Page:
Major Factors Affecting Incidence of Childhood Thyroid Cancer in Belarus after the Chernobyl Accident: Do Nitrates in Drinking Water Play a Role?

PLoS One. 2015 Sep 23;10(9):e0137226. doi: 10.1371/journal.pone.0137226. eCollection 2015.


One of the major health consequences of the Chernobyl Nuclear Power Plant accident in 1986 was a dramatic increase in incidence of thyroid cancer among those who were aged less than 18 years at the time of the accident. This increase has been directly linked in several analytic epidemiological studies to iodine-131 (131I) thyroid doses received from the accident. However, there remains limited understanding of factors that modify the 131I-related risk. Focusing on post-Chernobyl pediatric thyroid cancer in Belarus, we reviewed evidence of the effects of radiation, thyroid screening, and iodine deficiency on regional differences in incidence rates of thyroid cancer. We also reviewed current evidence on content of nitrate in groundwater and thyroid cancer risk drawing attention to high levels of nitrates in open well water in several contaminated regions of Belarus, i.e. Gomel and Brest, related to the usage of nitrogen fertilizers. In this hypothesis generating study, based on ecological data and biological plausibility, we suggest that nitrate pollution may modify the radiation-related risk of thyroid cancer contributing to regional differences in rates of pediatric thyroid cancer in Belarus. Analytic epidemiological studies designed to evaluate joint effect of nitrate content in groundwater and radiation present a promising avenue of research and may provide useful insights into etiology of thyroid cancer.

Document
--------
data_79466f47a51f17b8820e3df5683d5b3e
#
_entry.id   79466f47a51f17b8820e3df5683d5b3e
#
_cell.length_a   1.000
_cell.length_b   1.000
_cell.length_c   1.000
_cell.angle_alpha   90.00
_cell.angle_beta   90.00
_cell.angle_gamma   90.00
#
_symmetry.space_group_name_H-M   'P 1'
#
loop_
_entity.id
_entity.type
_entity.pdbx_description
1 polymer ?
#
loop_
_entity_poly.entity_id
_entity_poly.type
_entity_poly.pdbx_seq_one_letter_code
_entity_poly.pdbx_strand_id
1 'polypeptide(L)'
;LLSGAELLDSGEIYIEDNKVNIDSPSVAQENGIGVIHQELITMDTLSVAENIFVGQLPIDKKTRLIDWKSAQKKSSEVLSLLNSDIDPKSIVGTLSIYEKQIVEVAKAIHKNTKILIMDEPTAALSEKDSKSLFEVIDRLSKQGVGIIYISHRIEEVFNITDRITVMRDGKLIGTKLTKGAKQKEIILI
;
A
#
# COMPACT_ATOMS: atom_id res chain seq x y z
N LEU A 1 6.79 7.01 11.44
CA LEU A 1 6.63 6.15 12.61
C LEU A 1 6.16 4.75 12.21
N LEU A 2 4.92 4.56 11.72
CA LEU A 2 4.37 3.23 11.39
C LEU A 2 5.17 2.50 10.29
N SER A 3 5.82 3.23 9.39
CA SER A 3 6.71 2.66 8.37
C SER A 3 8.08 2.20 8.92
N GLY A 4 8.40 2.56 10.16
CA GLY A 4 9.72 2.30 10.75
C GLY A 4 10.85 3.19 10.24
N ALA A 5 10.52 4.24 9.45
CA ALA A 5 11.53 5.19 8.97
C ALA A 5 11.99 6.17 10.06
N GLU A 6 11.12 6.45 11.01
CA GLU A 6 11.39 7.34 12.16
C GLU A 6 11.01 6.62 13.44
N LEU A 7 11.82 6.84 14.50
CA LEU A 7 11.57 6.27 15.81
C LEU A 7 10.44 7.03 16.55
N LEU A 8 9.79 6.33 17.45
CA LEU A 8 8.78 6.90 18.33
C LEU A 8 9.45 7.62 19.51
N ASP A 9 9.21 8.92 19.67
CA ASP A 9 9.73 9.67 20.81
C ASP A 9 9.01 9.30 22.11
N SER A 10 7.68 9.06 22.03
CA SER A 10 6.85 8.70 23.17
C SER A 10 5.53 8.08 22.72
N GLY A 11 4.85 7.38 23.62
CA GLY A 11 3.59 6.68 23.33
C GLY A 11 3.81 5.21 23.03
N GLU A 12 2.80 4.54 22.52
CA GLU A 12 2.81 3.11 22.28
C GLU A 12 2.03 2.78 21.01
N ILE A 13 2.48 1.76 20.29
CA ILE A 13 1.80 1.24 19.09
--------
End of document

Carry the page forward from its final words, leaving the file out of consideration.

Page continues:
Publication types

  • Research Support, Non-U.S. Gov't

MeSH terms

  • Adolescent
  • Chernobyl Nuclear Accident
  • Child
  • Child, Preschool
  • Early Detection of Cancer
  • Environmental Exposure
  • Groundwater / analysis
  • Humans
  • Incidence
  • Infant
  • Infant, Newborn
  • Iodine Compounds / analysis
  • Iodine Compounds / toxicity*
  • Iodine Radioisotopes / analysis
  • Iodine Radioisotopes / toxicity*
  • Neoplasms, Radiation-Induced / diagnostic imaging
  • Neoplasms, Radiation-Induced / epidemiology*
  • Neoplasms, Radiation-Induced / etiology
  • Nitrates / analysis
  • Nitrates / toxicity*
  • Republic of Belarus / epidemiology
  • Risk Factors
  • Soil Pollutants, Radioactive / analysis
  • Thyroid Neoplasms / diagnostic imaging
  • Thyroid Neoplasms / epidemiology*
  • Thyroid Neoplasms / etiology
  • Ultrasonography
  • Water Pollutants, Radioactive / analysis
  • Water Pollutants, Radioactive / toxicity*


  • Iodine Compounds
  • Iodine Radioisotopes
  • Nitrates
  • Soil Pollutants, Radioactive
  • Water Pollutants, Radioactive

Grant support

This work was supported in part by research grants 25257508 and 26670460 from the Japan Society for the Promotion of Science ( to SY. This work has received no other funding. The funder had no role in study design, data collection and analysis, decision to publish, or preparation of the manuscript.